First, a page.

During pregnancy antenatal care visits (ANC) plays an important role. Opportune and adequate antenatal care is generally acknowledged to be an effective method of preventing adverse outcomes in pregnant women and their babies (Joyce, Jebet, 2012). Survey in Kenya showed that Respondents who never received antenatal care during their pregnancy were associated with poor pregnancy outcomes. Study done in Wollo showed that, Mothers who didn’t attend ANC were more than 3 times to have adverse pregnancy outcome, than mothers who attended ANC follow up, OR = 3.4 (EsheteA., 2013) .The same study done in Gondar showed that lack of antenatal care follow up (OR: 9.7) is significantly associated with still birth (Adane A., 2014). Mothers who didn’t attend ANC were more than 3 times to have poor birth outcome, than mothers who attended ANC follow up. In the binary logistic analysis done in Hawassa University Hospital, southern Ethiopia, both the crude and adjusted analysis showed that the stillbirth rate was highest among mothers who had no ANC follow up(Bayou and Berhan, 2012).
Anemia level:
World health organization (WHO) defines anemia as a low blood hemoglobin responsiveness. Anemia during pregnancy is one of the most mutual indirect obstetric cause of adverse pregnancy outcome in developing countries. It is responsible for poor maternal and fetal outcomes. A limited number of studies were conducted on anemia during pregnancy in Ethiopia, and they present inconsistent findings. Anemia is a global health problem for women (Benoist et al., 2008) Women with severe anemia are particularly at risk and have a 3.5 times greater chance of dying than women without anemia (Lule et al., 2005).
Body mass index (BMI):
In 2009, the Institute of Medicine classified body weight based on body mass index (BMI) as underweight (BMI 3 years general secondary school, intermediate vocational training and 1st year higher vocational training, mid-high :higher vocational training and Bachelor’s degree, and high :higher academic education and PhD. Association between education level of pregnant women and adverse pregnancy outcomes was examined using logistic regression analysis with high education as the reference group. Study results showed that women with a low educational level have a nearly two times higher risk of experiencing adverse pregnancy outcome compared to women with a high educational level. A more discreet decline appeared between primary education and other levels of education. The study therefore concluded that there was a possible major reduction of stillbirth by elevating education levels from none to primary level.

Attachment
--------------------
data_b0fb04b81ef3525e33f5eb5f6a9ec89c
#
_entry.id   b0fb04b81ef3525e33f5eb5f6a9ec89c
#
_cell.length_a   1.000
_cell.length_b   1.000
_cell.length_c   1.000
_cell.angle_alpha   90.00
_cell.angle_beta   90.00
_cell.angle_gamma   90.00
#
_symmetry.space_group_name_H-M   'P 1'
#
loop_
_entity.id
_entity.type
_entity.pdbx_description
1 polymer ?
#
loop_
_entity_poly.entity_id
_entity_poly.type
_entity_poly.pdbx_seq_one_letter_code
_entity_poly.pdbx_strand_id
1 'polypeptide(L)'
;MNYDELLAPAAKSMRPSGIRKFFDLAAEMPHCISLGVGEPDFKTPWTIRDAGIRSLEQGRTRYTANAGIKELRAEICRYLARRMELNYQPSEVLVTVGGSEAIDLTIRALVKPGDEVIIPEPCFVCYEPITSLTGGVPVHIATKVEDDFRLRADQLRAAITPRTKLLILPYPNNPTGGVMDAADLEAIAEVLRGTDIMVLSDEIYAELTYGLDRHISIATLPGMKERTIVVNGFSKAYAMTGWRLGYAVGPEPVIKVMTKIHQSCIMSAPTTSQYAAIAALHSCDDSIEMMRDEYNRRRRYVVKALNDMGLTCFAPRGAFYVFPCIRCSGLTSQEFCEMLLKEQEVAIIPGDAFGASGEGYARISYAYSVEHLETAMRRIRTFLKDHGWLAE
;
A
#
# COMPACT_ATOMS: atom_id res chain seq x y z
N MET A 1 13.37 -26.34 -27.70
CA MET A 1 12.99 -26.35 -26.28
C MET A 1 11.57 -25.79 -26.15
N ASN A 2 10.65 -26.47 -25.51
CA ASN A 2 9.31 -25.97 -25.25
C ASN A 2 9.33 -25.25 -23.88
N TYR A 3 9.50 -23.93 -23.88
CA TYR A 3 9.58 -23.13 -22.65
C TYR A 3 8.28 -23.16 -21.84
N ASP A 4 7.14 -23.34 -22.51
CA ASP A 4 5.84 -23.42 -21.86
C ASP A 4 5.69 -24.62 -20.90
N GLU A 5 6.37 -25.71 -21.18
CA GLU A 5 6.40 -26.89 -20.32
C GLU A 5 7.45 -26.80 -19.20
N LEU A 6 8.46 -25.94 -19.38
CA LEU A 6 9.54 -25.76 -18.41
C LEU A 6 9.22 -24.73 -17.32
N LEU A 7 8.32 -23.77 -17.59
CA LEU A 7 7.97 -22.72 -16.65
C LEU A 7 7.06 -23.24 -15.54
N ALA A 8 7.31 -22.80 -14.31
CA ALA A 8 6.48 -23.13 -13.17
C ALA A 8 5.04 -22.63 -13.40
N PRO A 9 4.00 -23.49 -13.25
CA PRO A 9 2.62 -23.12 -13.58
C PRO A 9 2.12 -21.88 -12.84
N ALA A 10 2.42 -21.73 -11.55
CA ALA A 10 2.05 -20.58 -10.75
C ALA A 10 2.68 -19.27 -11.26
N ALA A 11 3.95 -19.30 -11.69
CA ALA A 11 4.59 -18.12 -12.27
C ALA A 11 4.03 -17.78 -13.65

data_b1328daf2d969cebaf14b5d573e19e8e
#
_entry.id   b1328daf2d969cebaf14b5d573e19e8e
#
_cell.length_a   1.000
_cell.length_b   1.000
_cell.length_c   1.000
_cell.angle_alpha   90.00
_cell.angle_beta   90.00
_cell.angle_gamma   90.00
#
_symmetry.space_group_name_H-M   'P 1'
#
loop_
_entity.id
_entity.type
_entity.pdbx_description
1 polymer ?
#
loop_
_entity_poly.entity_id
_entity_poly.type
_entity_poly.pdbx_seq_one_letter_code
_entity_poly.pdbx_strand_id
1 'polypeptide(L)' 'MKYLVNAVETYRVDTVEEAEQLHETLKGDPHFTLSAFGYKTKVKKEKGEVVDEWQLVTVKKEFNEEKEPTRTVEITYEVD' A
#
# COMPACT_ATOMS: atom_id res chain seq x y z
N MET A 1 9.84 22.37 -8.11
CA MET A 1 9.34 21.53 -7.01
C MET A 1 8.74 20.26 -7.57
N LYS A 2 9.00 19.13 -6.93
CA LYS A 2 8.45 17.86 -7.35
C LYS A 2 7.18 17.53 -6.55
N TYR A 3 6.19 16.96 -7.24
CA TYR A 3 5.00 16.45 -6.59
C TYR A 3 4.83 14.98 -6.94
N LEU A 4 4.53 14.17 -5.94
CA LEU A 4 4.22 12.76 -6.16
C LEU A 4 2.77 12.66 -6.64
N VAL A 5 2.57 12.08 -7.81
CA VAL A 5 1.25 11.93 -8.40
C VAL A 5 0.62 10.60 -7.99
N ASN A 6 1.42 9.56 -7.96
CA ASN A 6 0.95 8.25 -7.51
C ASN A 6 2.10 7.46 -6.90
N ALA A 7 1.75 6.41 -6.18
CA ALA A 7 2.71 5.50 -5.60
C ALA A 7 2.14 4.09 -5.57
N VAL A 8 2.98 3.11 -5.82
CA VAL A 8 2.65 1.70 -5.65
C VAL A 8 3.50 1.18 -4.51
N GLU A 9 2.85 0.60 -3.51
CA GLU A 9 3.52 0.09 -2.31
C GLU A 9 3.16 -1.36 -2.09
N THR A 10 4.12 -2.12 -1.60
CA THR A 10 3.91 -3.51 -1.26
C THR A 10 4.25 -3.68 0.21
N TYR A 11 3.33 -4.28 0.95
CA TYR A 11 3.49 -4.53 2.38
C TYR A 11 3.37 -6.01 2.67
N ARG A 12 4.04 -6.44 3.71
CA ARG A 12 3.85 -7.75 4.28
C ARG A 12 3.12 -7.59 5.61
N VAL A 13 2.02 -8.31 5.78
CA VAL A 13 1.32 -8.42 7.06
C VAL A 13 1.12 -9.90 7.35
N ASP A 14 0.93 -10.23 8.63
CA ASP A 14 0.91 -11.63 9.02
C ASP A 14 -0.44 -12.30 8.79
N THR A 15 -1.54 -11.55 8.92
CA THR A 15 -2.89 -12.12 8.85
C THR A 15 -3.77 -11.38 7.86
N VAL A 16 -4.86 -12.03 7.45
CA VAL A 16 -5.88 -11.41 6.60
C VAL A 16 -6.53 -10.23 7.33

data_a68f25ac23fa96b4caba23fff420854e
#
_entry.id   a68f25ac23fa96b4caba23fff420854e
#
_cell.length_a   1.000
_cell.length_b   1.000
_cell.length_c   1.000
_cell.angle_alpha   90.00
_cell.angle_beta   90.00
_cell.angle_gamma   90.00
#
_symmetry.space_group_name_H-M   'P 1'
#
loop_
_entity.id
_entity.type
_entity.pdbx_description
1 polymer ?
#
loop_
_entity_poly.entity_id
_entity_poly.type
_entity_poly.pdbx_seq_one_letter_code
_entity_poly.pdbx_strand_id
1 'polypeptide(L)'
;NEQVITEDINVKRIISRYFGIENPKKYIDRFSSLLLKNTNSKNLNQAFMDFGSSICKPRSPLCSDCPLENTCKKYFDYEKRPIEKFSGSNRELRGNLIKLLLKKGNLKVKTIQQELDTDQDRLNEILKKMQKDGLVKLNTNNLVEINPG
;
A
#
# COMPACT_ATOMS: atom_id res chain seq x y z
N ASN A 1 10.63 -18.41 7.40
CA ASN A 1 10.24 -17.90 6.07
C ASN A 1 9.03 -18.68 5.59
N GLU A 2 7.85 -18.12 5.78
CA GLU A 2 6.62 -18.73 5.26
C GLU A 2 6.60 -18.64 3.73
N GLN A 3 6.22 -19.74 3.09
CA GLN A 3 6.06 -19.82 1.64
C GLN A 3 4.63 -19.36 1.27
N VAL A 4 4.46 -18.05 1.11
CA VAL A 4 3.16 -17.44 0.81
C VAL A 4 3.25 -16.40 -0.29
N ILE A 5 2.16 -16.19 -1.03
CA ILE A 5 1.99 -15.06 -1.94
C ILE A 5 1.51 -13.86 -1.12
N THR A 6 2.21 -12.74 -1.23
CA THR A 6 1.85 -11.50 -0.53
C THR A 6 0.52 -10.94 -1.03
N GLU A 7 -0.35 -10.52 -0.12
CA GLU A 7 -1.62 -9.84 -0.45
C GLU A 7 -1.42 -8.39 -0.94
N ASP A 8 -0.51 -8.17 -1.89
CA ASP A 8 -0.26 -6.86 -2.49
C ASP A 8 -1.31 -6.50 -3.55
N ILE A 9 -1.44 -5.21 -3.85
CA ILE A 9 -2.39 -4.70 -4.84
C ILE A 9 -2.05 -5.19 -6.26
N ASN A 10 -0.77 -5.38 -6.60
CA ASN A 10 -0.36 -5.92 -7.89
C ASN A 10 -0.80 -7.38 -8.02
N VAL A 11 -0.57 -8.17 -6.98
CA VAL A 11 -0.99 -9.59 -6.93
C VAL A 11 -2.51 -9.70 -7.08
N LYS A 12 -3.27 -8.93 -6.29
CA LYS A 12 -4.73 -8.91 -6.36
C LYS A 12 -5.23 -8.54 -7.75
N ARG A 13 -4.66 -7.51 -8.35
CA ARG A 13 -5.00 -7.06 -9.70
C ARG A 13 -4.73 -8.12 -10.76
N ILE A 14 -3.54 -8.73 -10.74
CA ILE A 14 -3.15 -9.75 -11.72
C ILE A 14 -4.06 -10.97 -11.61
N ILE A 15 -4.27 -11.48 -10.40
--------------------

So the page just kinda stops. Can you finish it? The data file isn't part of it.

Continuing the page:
Marital status:
(Kalilani-Phiri et al., 2015); (Lema, Mpanga and Makanani, 2002)in their facility-based studies observed that there was a higher prevalence of married women (78.7% – 81.0%) of all women presenting for PAC than single, separated, widowed or divorced women. However, majority of the Malawian studies did not indicate whether abortions were induced or spontaneous, except (Lema, Mpanga and Makanani, 2002) who reported that 86.3% of women who interfered with index pregnancy were single. Similar findings were reported by (Levandowski et al., 2012). After controlling for age, residence, region and education, unmarried mothers were 6.8 (95%CI 4.7-9.8) times more likely to report interference than married mothers. This study also demonstrated that married young adults were 2.8 times more likely to report contraceptive use at time of pregnancy than unmarried young adults.
Region:
In Ethiopia also there are large differences in levels of adverse pregnancy outcome by11 regions. Study conducted by (Analizi, Kidanemariam and Habtamu, 2017) This might be due to methodological differences, in which the grouping variable, region, was significantly associated with experiencing stillbirth so that we used multilevel analysis, and time gap between the current and earlier surveys, in which some of the factors might be improved. But further studies are required to confirm these findings. The rate of experiencing stillbirth in Tigray, Amhara, Oromiya, SNNP, Gambela, Harari and Dire Dawa were not significantly differing from that in Addis Ababa. This might be because of most of these regions are similarly developed as Addis Ababa. Women who live in Afar, Somali and Benishangul Gumuz regions were significantly more likely to experience stillbirth than those women living in Addis Ababa which might be because of they were disadvantaged regions in the past controls. Experiencing stillbirth in Benishangul- Gumuz was 2.451 times more likely than that in Addis Ababa city. Somali region had the highest (5.26%) percentage of experiencing stillbirth followed by Tigray region (3.73%). Gambela and Addis Ababa had the lowest percentages (1.49%, 1.54%) respectively, for experiencing stillbirth in Ethiopia.